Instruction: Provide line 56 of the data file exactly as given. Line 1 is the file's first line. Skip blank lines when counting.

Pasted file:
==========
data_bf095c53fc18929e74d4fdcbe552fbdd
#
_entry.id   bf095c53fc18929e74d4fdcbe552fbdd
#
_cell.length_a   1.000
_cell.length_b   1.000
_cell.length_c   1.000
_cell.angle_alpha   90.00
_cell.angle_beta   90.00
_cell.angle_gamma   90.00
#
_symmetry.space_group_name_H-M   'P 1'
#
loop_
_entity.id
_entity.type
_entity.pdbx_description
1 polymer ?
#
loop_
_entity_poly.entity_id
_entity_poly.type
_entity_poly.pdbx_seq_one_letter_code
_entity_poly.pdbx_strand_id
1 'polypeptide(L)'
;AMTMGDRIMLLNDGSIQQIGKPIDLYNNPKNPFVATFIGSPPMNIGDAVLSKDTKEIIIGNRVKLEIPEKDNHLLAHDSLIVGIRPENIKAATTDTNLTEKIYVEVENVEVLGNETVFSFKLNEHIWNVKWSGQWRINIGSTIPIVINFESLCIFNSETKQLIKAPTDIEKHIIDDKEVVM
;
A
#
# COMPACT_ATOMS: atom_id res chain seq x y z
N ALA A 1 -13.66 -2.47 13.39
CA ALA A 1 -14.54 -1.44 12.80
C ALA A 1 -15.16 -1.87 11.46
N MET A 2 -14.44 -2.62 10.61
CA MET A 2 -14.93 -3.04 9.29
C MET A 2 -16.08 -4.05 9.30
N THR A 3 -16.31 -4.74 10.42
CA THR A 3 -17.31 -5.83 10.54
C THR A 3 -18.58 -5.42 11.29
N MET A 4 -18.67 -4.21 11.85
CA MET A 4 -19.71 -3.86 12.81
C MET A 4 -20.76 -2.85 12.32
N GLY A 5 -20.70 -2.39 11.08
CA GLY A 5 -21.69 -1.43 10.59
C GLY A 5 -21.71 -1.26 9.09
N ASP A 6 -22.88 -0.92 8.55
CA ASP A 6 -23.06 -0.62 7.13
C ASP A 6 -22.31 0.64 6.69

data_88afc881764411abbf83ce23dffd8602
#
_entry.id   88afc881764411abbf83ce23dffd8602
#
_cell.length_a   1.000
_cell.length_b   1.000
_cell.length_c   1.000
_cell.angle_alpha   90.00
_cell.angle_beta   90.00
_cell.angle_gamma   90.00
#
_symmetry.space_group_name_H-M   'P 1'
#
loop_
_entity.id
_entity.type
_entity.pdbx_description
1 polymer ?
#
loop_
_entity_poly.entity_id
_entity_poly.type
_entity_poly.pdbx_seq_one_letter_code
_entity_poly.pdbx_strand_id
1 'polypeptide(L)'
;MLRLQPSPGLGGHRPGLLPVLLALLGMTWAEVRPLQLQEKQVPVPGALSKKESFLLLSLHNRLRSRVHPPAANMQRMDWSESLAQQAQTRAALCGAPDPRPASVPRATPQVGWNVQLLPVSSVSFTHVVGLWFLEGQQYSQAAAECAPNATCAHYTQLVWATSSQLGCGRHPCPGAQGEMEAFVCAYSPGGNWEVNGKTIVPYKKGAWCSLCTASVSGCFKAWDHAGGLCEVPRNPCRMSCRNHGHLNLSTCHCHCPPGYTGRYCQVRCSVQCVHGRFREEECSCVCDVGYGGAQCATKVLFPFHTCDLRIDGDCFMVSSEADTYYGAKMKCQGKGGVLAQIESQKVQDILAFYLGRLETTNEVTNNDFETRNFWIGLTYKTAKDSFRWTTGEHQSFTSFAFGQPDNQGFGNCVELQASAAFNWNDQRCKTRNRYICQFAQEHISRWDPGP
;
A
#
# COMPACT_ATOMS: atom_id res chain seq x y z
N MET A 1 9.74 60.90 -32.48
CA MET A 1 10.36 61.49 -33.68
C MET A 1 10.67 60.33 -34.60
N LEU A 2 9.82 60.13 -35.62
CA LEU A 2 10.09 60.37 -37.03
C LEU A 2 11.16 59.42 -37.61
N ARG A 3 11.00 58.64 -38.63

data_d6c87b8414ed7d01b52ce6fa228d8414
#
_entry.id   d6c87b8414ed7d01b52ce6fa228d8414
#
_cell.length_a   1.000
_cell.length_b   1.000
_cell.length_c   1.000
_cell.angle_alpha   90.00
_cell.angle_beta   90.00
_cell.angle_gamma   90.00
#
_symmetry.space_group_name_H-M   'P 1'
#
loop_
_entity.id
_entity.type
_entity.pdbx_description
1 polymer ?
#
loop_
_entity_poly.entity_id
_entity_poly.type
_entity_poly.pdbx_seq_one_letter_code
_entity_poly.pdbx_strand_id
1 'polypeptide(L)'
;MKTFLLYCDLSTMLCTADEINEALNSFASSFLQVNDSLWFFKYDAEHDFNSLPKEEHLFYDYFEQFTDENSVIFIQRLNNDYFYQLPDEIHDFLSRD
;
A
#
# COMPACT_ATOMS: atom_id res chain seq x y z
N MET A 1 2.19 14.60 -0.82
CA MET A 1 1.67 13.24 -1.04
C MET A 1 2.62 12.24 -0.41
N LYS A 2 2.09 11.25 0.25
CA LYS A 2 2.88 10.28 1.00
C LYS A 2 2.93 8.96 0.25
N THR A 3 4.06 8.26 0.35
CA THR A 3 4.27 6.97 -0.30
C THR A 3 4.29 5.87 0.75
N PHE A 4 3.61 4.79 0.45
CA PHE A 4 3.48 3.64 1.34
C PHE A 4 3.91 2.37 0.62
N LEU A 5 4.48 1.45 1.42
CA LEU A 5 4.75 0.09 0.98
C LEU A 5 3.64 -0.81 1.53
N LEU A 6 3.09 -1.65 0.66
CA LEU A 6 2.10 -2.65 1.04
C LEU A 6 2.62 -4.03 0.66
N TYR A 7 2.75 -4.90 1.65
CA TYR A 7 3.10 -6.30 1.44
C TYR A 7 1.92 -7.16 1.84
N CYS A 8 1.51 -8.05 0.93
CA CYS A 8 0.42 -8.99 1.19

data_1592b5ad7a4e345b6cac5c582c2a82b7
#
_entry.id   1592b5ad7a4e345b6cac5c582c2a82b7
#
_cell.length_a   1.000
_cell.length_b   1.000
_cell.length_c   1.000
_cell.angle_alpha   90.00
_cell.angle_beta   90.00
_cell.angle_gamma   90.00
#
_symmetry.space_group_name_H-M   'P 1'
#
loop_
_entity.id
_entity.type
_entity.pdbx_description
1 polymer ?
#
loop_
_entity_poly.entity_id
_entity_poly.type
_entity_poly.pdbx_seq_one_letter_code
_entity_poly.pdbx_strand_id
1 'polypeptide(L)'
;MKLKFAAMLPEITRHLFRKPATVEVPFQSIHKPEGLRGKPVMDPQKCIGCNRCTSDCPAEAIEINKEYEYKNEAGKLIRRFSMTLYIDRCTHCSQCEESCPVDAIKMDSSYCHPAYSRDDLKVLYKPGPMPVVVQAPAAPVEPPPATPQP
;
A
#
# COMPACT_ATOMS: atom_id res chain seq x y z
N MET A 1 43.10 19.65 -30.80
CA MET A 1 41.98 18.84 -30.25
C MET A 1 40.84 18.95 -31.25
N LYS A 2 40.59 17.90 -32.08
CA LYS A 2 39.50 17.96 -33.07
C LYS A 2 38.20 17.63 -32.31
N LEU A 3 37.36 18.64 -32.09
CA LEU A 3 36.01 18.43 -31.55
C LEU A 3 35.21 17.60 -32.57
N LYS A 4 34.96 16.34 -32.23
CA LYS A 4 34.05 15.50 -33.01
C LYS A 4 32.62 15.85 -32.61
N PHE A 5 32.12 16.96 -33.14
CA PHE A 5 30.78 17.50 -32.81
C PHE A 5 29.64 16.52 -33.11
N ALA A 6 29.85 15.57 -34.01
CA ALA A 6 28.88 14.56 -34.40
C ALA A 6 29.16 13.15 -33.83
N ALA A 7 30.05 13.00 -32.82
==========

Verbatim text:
_cell.angle_alpha   90.00